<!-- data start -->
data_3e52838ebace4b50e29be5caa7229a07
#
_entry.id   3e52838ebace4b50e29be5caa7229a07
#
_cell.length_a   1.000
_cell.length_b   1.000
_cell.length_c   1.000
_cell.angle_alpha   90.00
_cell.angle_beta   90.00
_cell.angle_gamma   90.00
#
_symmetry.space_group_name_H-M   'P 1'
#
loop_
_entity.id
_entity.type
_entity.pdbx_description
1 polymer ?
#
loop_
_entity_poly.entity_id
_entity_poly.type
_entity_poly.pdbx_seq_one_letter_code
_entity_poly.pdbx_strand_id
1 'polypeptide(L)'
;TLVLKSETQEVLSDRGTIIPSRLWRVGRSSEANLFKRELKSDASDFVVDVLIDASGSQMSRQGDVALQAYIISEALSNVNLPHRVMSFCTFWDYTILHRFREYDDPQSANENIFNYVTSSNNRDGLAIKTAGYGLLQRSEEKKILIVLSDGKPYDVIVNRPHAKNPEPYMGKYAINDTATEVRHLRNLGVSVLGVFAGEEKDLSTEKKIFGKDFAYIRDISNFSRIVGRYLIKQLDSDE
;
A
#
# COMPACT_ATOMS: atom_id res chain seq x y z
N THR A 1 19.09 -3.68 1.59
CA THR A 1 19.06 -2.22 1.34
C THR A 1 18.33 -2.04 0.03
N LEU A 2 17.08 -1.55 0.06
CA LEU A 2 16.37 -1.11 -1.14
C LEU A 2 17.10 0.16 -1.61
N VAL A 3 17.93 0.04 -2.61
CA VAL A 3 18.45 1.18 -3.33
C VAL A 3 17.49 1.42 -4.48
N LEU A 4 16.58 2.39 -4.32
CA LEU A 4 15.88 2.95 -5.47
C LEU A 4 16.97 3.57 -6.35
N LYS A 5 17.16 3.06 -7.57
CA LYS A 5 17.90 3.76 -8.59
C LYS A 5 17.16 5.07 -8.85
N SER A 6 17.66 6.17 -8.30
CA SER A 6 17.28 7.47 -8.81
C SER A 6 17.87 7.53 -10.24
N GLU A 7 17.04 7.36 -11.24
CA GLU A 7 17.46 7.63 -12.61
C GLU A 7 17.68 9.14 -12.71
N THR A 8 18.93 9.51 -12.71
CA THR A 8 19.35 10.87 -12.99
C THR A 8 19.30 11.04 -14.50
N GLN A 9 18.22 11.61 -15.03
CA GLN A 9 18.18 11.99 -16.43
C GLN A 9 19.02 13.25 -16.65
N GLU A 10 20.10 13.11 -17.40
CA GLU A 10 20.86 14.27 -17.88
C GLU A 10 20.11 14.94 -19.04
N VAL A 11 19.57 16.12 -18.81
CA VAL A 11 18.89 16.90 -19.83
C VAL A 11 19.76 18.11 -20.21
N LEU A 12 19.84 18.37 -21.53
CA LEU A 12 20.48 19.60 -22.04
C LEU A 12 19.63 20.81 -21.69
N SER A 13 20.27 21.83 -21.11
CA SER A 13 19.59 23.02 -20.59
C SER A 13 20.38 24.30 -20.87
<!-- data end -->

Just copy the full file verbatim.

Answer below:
data_3e52838ebace4b50e29be5caa7229a07
#
_entry.id   3e52838ebace4b50e29be5caa7229a07
#
_cell.length_a   1.000
_cell.length_b   1.000
_cell.length_c   1.000
_cell.angle_alpha   90.00
_cell.angle_beta   90.00
_cell.angle_gamma   90.00
#
_symmetry.space_group_name_H-M   'P 1'
#
loop_
_entity.id
_entity.type
_entity.pdbx_description
1 polymer ?
#
loop_
_entity_poly.entity_id
_entity_poly.type
_entity_poly.pdbx_seq_one_letter_code
_entity_poly.pdbx_strand_id
1 'polypeptide(L)'
;TLVLKSETQEVLSDRGTIIPSRLWRVGRSSEANLFKRELKSDASDFVVDVLIDASGSQMSRQGDVALQAYIISEALSNVNLPHRVMSFCTFWDYTILHRFREYDDPQSANENIFNYVTSSNNRDGLAIKTAGYGLLQRSEEKKILIVLSDGKPYDVIVNRPHAKNPEPYMGKYAINDTATEVRHLRNLGVSVLGVFAGEEKDLSTEKKIFGKDFAYIRDISNFSRIVGRYLIKQLDSDE
;
A
#
# COMPACT_ATOMS: atom_id res chain seq x y z
N THR A 1 19.09 -3.68 1.59
CA THR A 1 19.06 -2.22 1.34
C THR A 1 18.33 -2.04 0.03
N LEU A 2 17.08 -1.55 0.06
CA LEU A 2 16.37 -1.11 -1.14
C LEU A 2 17.10 0.16 -1.61
N VAL A 3 17.93 0.04 -2.61
CA VAL A 3 18.45 1.18 -3.33
C VAL A 3 17.49 1.42 -4.48
N LEU A 4 16.58 2.39 -4.32
CA LEU A 4 15.88 2.95 -5.47
C LEU A 4 16.97 3.57 -6.35
N LYS A 5 17.16 3.06 -7.57
CA LYS A 5 17.90 3.76 -8.59
C LYS A 5 17.16 5.07 -8.85
N SER A 6 17.66 6.17 -8.30
CA SER A 6 17.28 7.47 -8.81
C SER A 6 17.87 7.53 -10.24
N GLU A 7 17.04 7.36 -11.24
CA GLU A 7 17.46 7.63 -12.61
C GLU A 7 17.68 9.14 -12.71
N THR A 8 18.93 9.51 -12.71
CA THR A 8 19.35 10.87 -12.99
C THR A 8 19.30 11.04 -14.50
N GLN A 9 18.22 11.61 -15.03
CA GLN A 9 18.18 11.99 -16.43
C GLN A 9 19.02 13.25 -16.65
N GLU A 10 20.10 13.11 -17.40
CA GLU A 10 20.86 14.27 -17.88
C GLU A 10 20.11 14.94 -19.04
N VAL A 11 19.57 16.12 -18.81
CA VAL A 11 18.89 16.90 -19.83
C VAL A 11 19.76 18.11 -20.21
N LEU A 12 19.84 18.37 -21.53
CA LEU A 12 20.48 19.60 -22.04
C LEU A 12 19.63 20.81 -21.69
N SER A 13 20.27 21.83 -21.11
CA SER A 13 19.59 23.02 -20.59
C SER A 13 20.38 24.30 -20.87